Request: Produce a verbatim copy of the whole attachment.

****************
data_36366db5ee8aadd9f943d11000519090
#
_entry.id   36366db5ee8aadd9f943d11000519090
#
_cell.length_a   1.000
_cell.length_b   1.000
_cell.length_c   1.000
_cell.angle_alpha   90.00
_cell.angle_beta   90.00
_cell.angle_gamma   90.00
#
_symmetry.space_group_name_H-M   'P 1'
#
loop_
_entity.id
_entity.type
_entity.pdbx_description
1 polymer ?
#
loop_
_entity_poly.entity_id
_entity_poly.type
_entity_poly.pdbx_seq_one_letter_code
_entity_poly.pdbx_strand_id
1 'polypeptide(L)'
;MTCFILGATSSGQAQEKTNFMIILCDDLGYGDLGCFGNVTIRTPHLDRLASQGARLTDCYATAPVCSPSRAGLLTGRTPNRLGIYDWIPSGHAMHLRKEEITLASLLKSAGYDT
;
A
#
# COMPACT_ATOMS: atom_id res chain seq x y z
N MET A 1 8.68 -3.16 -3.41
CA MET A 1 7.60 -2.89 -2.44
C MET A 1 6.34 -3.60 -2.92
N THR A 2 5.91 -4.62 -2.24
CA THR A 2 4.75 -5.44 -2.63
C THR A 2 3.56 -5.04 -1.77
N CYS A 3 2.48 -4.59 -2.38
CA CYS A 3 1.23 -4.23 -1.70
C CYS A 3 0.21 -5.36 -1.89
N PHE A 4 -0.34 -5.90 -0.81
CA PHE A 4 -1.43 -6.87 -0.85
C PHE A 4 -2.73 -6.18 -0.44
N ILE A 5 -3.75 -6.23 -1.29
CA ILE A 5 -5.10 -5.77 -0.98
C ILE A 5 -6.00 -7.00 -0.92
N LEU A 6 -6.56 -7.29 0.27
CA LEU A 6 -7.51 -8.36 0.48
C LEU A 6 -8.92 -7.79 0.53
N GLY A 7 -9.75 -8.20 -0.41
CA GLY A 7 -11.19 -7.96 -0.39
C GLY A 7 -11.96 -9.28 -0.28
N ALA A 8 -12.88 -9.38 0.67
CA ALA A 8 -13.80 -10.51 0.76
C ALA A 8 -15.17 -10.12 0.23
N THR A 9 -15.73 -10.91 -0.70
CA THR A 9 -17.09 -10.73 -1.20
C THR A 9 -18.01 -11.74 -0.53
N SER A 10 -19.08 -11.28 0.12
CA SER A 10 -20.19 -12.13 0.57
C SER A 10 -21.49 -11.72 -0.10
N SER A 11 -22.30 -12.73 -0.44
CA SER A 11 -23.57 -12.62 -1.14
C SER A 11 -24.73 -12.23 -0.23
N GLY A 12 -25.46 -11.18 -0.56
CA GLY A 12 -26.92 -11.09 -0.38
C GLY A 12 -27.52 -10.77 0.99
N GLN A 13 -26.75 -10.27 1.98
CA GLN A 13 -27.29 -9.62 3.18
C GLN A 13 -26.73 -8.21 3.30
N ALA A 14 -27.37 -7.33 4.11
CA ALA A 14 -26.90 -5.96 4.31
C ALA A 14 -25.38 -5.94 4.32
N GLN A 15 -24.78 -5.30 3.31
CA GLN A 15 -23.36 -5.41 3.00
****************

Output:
data_36366db5ee8aadd9f943d11000519090
#
_entry.id   36366db5ee8aadd9f943d11000519090
#
_cell.length_a   1.000
_cell.length_b   1.000
_cell.length_c   1.000
_cell.angle_alpha   90.00
_cell.angle_beta   90.00
_cell.angle_gamma   90.00
#
_symmetry.space_group_name_H-M   'P 1'
#
loop_
_entity.id
_entity.type
_entity.pdbx_description
1 polymer ?
#
loop_
_entity_poly.entity_id
_entity_poly.type
_entity_poly.pdbx_seq_one_letter_code
_entity_poly.pdbx_strand_id
1 'polypeptide(L)'
;MTCFILGATSSGQAQEKTNFMIILCDDLGYGDLGCFGNVTIRTPHLDRLASQGARLTDCYATAPVCSPSRAGLLTGRTPNRLGIYDWIPSGHAMHLRKEEITLASLLKSAGYDT
;
A
#
# COMPACT_ATOMS: atom_id res chain seq x y z
N MET A 1 8.68 -3.16 -3.41
CA MET A 1 7.60 -2.89 -2.44
C MET A 1 6.34 -3.60 -2.92
N THR A 2 5.91 -4.62 -2.24
CA THR A 2 4.75 -5.44 -2.63
C THR A 2 3.56 -5.04 -1.77
N CYS A 3 2.48 -4.59 -2.38
CA CYS A 3 1.23 -4.23 -1.70
C CYS A 3 0.21 -5.36 -1.89
N PHE A 4 -0.34 -5.90 -0.81
CA PHE A 4 -1.43 -6.87 -0.85
C PHE A 4 -2.73 -6.18 -0.44
N ILE A 5 -3.75 -6.23 -1.29
CA ILE A 5 -5.10 -5.77 -0.98
C ILE A 5 -6.00 -7.00 -0.92
N LEU A 6 -6.56 -7.29 0.27
CA LEU A 6 -7.51 -8.36 0.48
C LEU A 6 -8.92 -7.79 0.53
N GLY A 7 -9.75 -8.20 -0.41
CA GLY A 7 -11.19 -7.96 -0.39
C GLY A 7 -11.96 -9.28 -0.28
N ALA A 8 -12.88 -9.38 0.67
CA ALA A 8 -13.80 -10.51 0.76
C ALA A 8 -15.17 -10.12 0.23
N THR A 9 -15.73 -10.91 -0.70
CA THR A 9 -17.09 -10.73 -1.20
C THR A 9 -18.01 -11.74 -0.53
N SER A 10 -19.08 -11.28 0.12
CA SER A 10 -20.19 -12.13 0.57
C SER A 10 -21.49 -11.72 -0.10
N SER A 11 -22.30 -12.73 -0.44
CA SER A 11 -23.57 -12.62 -1.14
C SER A 11 -24.73 -12.23 -0.23
N GLY A 12 -25.46 -11.18 -0.56
CA GLY A 12 -26.92 -11.09 -0.38
C GLY A 12 -27.52 -10.77 0.99
N GLN A 13 -26.75 -10.27 1.98
CA GLN A 13 -27.29 -9.62 3.18
C GLN A 13 -26.73 -8.21 3.30
N ALA A 14 -27.37 -7.33 4.11
CA ALA A 14 -26.90 -5.96 4.31
C ALA A 14 -25.38 -5.94 4.32
N GLN A 15 -24.78 -5.30 3.31
CA GLN A 15 -23.36 -5.41 3.00